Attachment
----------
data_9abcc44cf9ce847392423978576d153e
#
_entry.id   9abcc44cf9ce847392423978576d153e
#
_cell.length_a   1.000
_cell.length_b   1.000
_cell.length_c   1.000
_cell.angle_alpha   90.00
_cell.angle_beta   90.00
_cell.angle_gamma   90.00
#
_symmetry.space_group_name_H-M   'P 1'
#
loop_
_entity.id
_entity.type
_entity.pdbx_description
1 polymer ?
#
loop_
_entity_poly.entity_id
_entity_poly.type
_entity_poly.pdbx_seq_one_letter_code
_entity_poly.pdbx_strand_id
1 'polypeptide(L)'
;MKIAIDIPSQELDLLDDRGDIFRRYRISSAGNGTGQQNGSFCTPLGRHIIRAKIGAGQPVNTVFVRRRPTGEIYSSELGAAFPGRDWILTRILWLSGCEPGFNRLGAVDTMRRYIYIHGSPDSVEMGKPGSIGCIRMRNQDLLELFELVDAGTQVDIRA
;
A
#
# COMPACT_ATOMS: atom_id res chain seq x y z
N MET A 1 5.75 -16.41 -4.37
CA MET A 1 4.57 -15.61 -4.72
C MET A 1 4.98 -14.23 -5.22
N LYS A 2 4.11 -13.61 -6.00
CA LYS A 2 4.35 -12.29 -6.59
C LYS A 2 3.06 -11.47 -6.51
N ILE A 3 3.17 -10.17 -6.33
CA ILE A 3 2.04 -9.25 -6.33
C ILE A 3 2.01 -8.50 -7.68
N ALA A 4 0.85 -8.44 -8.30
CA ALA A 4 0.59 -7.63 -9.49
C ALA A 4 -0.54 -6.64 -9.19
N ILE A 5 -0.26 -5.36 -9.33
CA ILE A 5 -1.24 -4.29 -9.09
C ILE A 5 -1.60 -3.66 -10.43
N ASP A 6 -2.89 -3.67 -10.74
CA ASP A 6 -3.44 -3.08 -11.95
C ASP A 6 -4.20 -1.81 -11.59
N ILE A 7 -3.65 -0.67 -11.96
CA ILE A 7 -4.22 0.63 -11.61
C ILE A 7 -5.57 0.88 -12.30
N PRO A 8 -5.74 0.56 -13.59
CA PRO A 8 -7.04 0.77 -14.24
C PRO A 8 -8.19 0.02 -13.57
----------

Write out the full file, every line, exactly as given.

data_9abcc44cf9ce847392423978576d153e
#
_entry.id   9abcc44cf9ce847392423978576d153e
#
_cell.length_a   1.000
_cell.length_b   1.000
_cell.length_c   1.000
_cell.angle_alpha   90.00
_cell.angle_beta   90.00
_cell.angle_gamma   90.00
#
_symmetry.space_group_name_H-M   'P 1'
#
loop_
_entity.id
_entity.type
_entity.pdbx_description
1 polymer ?
#
loop_
_entity_poly.entity_id
_entity_poly.type
_entity_poly.pdbx_seq_one_letter_code
_entity_poly.pdbx_strand_id
1 'polypeptide(L)'
;MKIAIDIPSQELDLLDDRGDIFRRYRISSAGNGTGQQNGSFCTPLGRHIIRAKIGAGQPVNTVFVRRRPTGEIYSSELGAAFPGRDWILTRILWLSGCEPGFNRLGAVDTMRRYIYIHGSPDSVEMGKPGSIGCIRMRNQDLLELFELVDAGTQVDIRA
;
A
#
# COMPACT_ATOMS: atom_id res chain seq x y z
N MET A 1 5.75 -16.41 -4.37
CA MET A 1 4.57 -15.61 -4.72
C MET A 1 4.98 -14.23 -5.22
N LYS A 2 4.11 -13.61 -6.00
CA LYS A 2 4.35 -12.29 -6.59
C LYS A 2 3.06 -11.47 -6.51
N ILE A 3 3.17 -10.17 -6.33
CA ILE A 3 2.04 -9.25 -6.33
C ILE A 3 2.01 -8.50 -7.68
N ALA A 4 0.85 -8.44 -8.30
CA ALA A 4 0.59 -7.63 -9.49
C ALA A 4 -0.54 -6.64 -9.19
N ILE A 5 -0.26 -5.36 -9.33
CA ILE A 5 -1.24 -4.29 -9.09
C ILE A 5 -1.60 -3.66 -10.43
N ASP A 6 -2.89 -3.67 -10.74
CA ASP A 6 -3.44 -3.08 -11.95
C ASP A 6 -4.20 -1.81 -11.59
N ILE A 7 -3.65 -0.67 -11.96
CA ILE A 7 -4.22 0.63 -11.61
C ILE A 7 -5.57 0.88 -12.30
N PRO A 8 -5.74 0.56 -13.59
CA PRO A 8 -7.04 0.77 -14.24
C PRO A 8 -8.19 0.02 -13.57